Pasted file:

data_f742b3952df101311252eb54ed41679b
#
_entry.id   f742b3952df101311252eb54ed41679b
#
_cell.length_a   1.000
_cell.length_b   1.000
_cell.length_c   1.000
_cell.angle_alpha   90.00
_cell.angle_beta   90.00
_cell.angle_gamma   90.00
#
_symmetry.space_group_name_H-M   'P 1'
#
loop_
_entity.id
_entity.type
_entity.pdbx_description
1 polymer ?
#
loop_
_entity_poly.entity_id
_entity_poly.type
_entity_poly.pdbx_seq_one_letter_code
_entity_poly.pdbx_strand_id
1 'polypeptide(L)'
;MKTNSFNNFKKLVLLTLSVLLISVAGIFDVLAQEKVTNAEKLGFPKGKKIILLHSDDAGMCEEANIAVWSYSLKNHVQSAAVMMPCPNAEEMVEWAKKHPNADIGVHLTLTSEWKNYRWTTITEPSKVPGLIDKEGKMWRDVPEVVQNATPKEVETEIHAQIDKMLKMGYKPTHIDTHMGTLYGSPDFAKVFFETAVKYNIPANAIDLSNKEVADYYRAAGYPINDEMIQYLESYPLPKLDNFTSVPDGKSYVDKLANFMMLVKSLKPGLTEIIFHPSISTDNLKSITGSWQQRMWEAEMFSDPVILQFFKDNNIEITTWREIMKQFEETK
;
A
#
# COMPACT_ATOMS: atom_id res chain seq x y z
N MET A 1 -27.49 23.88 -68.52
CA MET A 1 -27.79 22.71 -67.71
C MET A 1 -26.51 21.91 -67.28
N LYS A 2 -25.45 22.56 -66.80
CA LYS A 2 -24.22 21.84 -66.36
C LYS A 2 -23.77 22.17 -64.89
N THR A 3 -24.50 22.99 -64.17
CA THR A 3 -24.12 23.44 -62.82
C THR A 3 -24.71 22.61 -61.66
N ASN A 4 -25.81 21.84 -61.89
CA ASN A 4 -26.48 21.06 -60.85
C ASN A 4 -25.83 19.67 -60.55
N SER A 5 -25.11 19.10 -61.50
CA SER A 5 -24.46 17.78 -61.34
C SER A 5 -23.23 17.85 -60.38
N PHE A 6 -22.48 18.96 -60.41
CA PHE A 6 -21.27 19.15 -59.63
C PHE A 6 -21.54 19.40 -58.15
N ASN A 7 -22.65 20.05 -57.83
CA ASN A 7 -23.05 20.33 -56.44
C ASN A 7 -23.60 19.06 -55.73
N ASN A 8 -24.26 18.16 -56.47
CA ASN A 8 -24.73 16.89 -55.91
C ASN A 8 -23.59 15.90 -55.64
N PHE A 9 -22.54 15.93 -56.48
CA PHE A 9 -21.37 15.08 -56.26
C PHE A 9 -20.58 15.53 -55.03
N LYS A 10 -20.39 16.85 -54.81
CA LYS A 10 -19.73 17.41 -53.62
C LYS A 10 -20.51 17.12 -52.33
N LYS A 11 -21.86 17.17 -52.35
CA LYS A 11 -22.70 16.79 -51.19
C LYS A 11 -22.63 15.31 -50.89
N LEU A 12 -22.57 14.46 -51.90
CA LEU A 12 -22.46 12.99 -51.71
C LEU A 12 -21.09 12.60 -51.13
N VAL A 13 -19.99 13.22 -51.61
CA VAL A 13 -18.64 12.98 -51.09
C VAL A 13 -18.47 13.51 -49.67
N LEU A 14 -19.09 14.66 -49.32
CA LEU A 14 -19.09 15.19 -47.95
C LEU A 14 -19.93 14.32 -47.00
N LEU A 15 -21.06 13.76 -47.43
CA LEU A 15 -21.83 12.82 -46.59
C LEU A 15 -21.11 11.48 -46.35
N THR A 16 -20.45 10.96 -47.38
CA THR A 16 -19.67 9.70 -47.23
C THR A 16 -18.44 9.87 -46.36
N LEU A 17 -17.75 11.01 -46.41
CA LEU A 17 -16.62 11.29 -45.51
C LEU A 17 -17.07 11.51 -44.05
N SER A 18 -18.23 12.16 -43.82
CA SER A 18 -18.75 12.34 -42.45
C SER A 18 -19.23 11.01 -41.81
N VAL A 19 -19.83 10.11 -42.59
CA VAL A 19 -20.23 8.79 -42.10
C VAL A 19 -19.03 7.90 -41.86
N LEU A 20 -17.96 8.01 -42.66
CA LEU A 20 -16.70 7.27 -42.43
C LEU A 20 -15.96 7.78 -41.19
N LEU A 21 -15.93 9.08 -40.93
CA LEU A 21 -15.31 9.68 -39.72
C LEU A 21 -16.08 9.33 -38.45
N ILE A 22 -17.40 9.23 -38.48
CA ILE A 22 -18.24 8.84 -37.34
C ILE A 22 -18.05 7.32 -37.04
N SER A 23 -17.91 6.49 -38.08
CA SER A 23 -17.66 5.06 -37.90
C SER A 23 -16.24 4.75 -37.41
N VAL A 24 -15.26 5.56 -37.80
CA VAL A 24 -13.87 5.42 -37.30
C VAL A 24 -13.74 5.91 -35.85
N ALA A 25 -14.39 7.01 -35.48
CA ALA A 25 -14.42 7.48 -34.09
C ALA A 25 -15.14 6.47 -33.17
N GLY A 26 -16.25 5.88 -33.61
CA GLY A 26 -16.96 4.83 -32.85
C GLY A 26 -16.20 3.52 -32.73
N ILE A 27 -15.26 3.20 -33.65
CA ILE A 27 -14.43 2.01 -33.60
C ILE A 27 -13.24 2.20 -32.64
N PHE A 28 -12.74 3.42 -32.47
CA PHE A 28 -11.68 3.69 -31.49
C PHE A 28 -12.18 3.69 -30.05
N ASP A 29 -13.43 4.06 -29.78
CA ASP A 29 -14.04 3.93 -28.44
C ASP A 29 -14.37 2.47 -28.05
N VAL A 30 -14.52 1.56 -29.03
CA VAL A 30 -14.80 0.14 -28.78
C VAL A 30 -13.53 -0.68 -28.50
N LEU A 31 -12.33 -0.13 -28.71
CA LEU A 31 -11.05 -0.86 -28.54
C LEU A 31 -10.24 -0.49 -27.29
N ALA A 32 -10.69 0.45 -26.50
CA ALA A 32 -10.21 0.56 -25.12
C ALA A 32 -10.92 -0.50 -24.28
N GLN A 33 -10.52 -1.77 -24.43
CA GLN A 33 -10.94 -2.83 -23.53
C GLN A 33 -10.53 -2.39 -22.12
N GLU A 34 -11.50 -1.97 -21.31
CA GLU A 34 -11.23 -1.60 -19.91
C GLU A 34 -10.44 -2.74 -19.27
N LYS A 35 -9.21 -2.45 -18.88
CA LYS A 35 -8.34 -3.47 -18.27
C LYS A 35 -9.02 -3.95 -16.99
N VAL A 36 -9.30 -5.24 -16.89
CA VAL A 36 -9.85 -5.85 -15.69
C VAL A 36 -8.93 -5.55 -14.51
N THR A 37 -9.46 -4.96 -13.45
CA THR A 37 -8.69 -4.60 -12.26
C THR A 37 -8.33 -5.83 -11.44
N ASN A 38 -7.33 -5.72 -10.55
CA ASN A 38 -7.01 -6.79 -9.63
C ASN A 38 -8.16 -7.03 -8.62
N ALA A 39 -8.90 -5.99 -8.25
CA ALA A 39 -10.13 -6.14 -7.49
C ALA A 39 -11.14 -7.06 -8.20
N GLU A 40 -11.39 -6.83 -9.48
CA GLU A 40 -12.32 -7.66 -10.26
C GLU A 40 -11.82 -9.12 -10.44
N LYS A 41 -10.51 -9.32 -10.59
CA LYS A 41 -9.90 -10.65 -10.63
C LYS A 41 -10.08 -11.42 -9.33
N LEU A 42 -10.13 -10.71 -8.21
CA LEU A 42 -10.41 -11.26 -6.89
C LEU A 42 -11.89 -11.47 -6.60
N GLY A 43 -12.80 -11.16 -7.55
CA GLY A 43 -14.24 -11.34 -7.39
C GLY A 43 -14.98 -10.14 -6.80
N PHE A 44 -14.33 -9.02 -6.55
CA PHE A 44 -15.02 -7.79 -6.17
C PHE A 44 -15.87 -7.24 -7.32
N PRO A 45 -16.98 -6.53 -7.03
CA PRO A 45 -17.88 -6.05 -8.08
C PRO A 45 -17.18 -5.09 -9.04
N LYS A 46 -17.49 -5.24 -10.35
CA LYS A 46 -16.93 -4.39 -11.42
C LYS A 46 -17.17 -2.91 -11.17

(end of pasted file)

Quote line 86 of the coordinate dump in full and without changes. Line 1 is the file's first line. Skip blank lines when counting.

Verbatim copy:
CA VAL A 19 -20.23 8.79 -42.10